Consistency and beauty have never gone hand in hand, as every era has established a different standard of beauty. Now, in the 21st century, ideals that were unacceptable back in the day are seen as assets in the modelling world. “Every single body type at one point was considered beautiful, but never all at once. So having them considered beautiful all at once is the goal, that not just our agency, but I think the entire world is trying to achieve,” says Mariam.

What goes into it?

Breaking free from standards does not mean there are none. Effort and dedication still count. Mariam says while the agency does not have any criteria, “when we go through applications, the one thing I always look for is if they have put in an effort or if they are just sending applications for the heck of it”.

Mariam recalls the times when people have sent images with masks on or faces covered, which defeats the very purpose of a portfolio. It is then left to Mariam and her team to sift through and look for people who are ready to strike a pose and know how to make a picture look good. In fact, this is how Mariam understands modelling as well — to her, it is about making a picture look good rather than making oneself look good and, most importantly, being confident.

The joy is unmistakable in Mariam’s face as she talks about her models who have undergone this journey with her. Famous TikTok-er and ‘good friend’ Warren Martinn was someone who caught her eye. Despite Warren nailing the walk on the runway, he faced rejection from various agencies owing to his acne and braces at the time. “Being a minority does not make you weak,” says Warren, who hails from Pakistan and recently modelled for a campaign by Huda Beauty. “It only strengthens your impact in this world. The Mariam George Models seeks to empower us, change our perception of beauty, dissolve the standard, reinforce the word ‘beautiful’ and ensure that we know we are beautiful.”

Amanda D’Silva is another model from the agency who got selected by a sunwear brand. Afflicted by Down Syndrome, Amanda’s entire personality changes in front of the camera and she oozes confidence as she strikes a pose, says Mariam. Amanda admits that the platform has enabled her to do what she really enjoys and has “helped me embrace my disability with dignity”. She plans to become a Down Syndrome advocate in the UAE and says that being part of a platform that promotes diversity has been a huge encouragement.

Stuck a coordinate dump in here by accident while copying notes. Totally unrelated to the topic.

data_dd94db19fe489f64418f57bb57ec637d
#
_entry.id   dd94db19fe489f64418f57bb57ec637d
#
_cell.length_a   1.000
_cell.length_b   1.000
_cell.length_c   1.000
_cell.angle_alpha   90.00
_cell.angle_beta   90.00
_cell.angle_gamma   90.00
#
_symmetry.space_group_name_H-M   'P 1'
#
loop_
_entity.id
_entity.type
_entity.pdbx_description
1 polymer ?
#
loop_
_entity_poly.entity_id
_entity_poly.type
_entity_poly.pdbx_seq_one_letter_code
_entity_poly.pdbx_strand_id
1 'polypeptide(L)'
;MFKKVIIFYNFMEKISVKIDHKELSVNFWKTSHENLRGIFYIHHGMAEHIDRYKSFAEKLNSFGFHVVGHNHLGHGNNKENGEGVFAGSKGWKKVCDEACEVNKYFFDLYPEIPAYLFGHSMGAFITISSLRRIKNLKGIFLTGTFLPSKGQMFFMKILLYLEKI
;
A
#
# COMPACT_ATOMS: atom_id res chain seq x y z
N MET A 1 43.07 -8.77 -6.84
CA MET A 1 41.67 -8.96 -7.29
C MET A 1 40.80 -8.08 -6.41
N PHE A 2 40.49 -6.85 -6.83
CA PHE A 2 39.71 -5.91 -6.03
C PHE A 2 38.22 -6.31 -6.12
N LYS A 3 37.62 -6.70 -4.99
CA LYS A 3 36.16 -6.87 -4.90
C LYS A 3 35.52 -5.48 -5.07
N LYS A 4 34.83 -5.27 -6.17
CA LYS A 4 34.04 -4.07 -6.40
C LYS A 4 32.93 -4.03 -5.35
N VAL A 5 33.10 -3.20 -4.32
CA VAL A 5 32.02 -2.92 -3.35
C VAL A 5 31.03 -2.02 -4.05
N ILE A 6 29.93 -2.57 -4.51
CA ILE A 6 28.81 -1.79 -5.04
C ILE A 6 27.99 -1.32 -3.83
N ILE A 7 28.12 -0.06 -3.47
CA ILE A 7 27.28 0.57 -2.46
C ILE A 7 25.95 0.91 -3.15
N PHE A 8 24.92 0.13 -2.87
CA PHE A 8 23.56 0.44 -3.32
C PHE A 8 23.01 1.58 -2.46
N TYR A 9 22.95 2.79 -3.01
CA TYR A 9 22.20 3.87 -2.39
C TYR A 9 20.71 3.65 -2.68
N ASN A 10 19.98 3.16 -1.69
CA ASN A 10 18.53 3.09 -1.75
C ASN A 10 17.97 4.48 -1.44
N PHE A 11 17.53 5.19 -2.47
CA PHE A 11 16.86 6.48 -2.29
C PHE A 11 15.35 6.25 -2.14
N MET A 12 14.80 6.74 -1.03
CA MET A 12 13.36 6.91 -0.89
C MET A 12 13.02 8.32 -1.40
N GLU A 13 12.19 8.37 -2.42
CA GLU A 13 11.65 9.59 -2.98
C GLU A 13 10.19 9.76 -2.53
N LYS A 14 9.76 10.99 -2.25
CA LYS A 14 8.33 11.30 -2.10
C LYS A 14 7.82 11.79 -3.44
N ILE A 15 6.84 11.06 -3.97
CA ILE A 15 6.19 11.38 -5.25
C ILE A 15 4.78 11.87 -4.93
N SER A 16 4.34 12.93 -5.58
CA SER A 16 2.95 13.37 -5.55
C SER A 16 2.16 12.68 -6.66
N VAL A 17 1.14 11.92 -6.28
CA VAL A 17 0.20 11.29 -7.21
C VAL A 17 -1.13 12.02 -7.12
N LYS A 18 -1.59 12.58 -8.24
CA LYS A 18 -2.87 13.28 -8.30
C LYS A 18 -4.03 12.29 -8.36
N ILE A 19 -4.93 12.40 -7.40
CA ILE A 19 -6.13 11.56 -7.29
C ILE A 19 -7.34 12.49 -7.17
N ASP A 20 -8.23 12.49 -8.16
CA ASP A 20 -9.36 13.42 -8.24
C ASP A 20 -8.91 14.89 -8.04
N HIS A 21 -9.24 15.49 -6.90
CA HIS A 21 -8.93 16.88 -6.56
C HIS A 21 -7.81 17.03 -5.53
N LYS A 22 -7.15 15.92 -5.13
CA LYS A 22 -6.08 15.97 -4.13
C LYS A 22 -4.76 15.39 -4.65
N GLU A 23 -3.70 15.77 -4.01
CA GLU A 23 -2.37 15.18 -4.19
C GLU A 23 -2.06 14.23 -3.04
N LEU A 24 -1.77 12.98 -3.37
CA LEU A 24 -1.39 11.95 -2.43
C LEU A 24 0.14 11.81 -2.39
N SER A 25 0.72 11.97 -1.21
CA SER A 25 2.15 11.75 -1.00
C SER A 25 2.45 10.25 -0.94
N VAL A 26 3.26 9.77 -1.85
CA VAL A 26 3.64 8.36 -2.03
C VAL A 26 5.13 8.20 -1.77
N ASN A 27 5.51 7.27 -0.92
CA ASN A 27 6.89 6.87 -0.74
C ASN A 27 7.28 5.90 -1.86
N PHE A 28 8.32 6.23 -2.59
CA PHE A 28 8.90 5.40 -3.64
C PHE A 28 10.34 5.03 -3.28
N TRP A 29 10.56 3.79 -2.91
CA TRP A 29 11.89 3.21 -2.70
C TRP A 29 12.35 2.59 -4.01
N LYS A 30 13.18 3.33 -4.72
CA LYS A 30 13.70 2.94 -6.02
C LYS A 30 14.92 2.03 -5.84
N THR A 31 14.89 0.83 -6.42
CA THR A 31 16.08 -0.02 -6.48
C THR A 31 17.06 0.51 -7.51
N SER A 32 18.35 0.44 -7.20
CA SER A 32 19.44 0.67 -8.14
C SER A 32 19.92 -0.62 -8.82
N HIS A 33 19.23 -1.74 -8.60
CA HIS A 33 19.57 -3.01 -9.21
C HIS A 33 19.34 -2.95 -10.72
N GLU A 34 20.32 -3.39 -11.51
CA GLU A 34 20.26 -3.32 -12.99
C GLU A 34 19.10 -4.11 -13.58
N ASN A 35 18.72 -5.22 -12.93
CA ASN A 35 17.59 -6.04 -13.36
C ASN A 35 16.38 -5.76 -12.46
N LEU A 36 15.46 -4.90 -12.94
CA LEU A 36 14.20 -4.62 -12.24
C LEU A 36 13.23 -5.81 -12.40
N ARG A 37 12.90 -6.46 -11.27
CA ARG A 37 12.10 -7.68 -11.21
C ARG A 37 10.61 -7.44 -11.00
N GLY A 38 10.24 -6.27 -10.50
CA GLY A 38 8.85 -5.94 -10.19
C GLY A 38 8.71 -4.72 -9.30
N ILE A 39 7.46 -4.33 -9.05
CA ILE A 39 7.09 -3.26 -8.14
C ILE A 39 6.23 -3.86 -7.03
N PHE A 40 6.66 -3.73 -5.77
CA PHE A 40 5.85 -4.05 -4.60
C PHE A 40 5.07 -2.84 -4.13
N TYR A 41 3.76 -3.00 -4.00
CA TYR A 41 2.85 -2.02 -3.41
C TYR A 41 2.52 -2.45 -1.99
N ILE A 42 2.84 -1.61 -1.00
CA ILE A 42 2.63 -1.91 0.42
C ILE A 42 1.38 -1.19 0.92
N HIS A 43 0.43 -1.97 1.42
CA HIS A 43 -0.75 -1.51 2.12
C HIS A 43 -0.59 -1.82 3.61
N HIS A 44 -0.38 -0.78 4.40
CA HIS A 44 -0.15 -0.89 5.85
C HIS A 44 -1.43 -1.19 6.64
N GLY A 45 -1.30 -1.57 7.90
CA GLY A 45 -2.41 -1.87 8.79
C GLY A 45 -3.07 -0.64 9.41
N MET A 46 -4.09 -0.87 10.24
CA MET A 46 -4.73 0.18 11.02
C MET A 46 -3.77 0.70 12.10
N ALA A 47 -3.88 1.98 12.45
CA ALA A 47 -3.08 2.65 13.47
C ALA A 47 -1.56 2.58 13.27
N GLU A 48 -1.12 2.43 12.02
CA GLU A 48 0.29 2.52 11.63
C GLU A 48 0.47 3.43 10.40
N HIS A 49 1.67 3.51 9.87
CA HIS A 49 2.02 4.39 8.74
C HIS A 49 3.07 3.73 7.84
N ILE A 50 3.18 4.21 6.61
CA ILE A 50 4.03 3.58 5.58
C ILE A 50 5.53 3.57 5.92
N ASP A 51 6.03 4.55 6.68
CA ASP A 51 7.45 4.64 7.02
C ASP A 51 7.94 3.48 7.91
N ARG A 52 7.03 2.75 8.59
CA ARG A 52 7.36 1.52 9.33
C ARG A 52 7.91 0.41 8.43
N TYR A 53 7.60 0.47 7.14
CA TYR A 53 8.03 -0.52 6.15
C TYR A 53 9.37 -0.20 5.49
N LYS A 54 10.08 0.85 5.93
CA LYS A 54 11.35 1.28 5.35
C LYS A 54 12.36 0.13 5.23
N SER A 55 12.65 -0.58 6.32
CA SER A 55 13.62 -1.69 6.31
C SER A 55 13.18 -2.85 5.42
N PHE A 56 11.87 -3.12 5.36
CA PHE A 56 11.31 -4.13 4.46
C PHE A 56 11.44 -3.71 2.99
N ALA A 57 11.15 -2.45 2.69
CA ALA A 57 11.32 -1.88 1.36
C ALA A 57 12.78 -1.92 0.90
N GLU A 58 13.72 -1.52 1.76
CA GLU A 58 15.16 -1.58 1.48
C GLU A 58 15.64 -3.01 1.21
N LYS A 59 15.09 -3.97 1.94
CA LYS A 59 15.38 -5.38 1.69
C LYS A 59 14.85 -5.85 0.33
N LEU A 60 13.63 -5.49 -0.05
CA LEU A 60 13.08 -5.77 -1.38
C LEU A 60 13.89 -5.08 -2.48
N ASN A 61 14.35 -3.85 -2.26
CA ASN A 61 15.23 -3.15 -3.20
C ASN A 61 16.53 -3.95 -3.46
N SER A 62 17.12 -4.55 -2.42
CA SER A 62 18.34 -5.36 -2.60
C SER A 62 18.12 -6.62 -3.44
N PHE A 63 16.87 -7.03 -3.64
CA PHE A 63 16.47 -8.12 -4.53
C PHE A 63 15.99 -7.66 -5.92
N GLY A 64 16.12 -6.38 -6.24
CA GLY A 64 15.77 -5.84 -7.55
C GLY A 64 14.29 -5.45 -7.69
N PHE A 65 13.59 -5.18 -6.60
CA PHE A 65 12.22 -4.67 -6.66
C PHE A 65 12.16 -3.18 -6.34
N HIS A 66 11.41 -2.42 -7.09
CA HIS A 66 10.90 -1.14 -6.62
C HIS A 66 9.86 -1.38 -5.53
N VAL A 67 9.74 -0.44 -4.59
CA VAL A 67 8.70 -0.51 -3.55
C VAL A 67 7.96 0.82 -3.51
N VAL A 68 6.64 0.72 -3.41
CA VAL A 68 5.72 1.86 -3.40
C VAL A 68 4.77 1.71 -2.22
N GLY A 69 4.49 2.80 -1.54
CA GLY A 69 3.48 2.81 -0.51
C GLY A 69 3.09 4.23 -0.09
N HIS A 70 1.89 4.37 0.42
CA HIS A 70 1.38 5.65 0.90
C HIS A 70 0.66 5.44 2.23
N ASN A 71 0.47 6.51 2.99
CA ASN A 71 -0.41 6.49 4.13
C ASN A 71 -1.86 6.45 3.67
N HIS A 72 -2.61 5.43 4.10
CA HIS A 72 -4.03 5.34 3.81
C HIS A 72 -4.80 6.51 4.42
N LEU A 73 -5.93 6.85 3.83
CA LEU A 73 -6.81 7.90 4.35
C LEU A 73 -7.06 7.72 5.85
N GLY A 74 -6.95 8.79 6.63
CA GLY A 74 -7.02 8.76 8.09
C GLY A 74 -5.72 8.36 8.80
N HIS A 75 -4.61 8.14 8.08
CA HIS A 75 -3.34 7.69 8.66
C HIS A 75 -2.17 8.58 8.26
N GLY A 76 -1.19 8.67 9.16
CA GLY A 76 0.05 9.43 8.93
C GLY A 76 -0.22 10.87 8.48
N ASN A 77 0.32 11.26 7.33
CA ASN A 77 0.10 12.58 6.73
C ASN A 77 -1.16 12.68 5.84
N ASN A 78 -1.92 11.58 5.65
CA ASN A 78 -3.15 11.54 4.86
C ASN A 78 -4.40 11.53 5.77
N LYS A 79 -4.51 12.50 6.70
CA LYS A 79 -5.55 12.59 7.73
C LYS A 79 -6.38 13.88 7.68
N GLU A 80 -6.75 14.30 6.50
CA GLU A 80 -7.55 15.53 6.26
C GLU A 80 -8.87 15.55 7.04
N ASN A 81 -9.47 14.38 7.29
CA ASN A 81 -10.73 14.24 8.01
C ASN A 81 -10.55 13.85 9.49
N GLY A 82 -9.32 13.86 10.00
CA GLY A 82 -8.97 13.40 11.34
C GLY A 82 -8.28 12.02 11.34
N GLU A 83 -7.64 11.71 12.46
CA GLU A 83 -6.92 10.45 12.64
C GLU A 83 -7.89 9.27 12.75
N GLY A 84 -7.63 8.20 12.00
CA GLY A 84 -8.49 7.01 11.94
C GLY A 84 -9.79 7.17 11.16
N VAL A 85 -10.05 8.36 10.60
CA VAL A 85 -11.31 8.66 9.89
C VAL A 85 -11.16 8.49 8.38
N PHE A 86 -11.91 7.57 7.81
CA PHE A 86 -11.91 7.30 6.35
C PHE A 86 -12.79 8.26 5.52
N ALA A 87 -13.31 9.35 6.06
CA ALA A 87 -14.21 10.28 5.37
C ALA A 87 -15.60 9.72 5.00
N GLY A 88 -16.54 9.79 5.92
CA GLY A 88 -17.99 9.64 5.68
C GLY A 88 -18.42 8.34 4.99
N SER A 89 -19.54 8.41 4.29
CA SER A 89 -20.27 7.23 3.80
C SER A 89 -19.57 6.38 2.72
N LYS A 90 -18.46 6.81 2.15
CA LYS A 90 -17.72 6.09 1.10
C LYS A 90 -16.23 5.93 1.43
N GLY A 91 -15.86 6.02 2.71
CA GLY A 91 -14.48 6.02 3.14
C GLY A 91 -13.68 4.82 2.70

Plus-size modelling has been a talking point in the world of fashion, but there are still brands that fall short when it comes to offering clothing for this demographic. Shirley Nazmi is an Egyptian plus-size model based in the UAE, who Mariam describes as someone with the most captivating smile. “It helped a lot with my self-image, helped me see that plus-size women are actually appreciated somewhere. They made me feel a lot more comfortable in my skin, it was almost like a push to start my self-love journey,” says Shirley.

In our collective idea of beauty, we don’t often make room for those who suffer from skin disorders like albinism or vitiligo. Iman Somani is an 18-year-old model from Canada who divides her time between Dubai and Montreal and is afflicted by albinism. She has been working with the agency for a year and says that it has allowed her opportunities she didn’t think she had. “It’s allowed me to work with different companies, build my resume/portfolio and experience new things (I have modelled for Huda Beauty’s campaign for concealers). They are doing a great job of spreading the right message, especially for the new generation.”

Ever since it started last October, Mariam and the agency have indeed come a long way. In the end, she hopes to give more people a chance to be bold and beautiful in front of the camera without having to shed off their true skin. With dyed hair, tattooed skin, pierced bodies, different body types, warm and cold skin tones, acne, and everything that makes a person themselves, Mariam hopes this revolution goes on and a day arrives when one doesn’t look at the other and wonders if they could pull it off. Perhaps the time has come to remove ‘pain’ from ‘no pain, no gain’.

wknd@khaleejtimes.com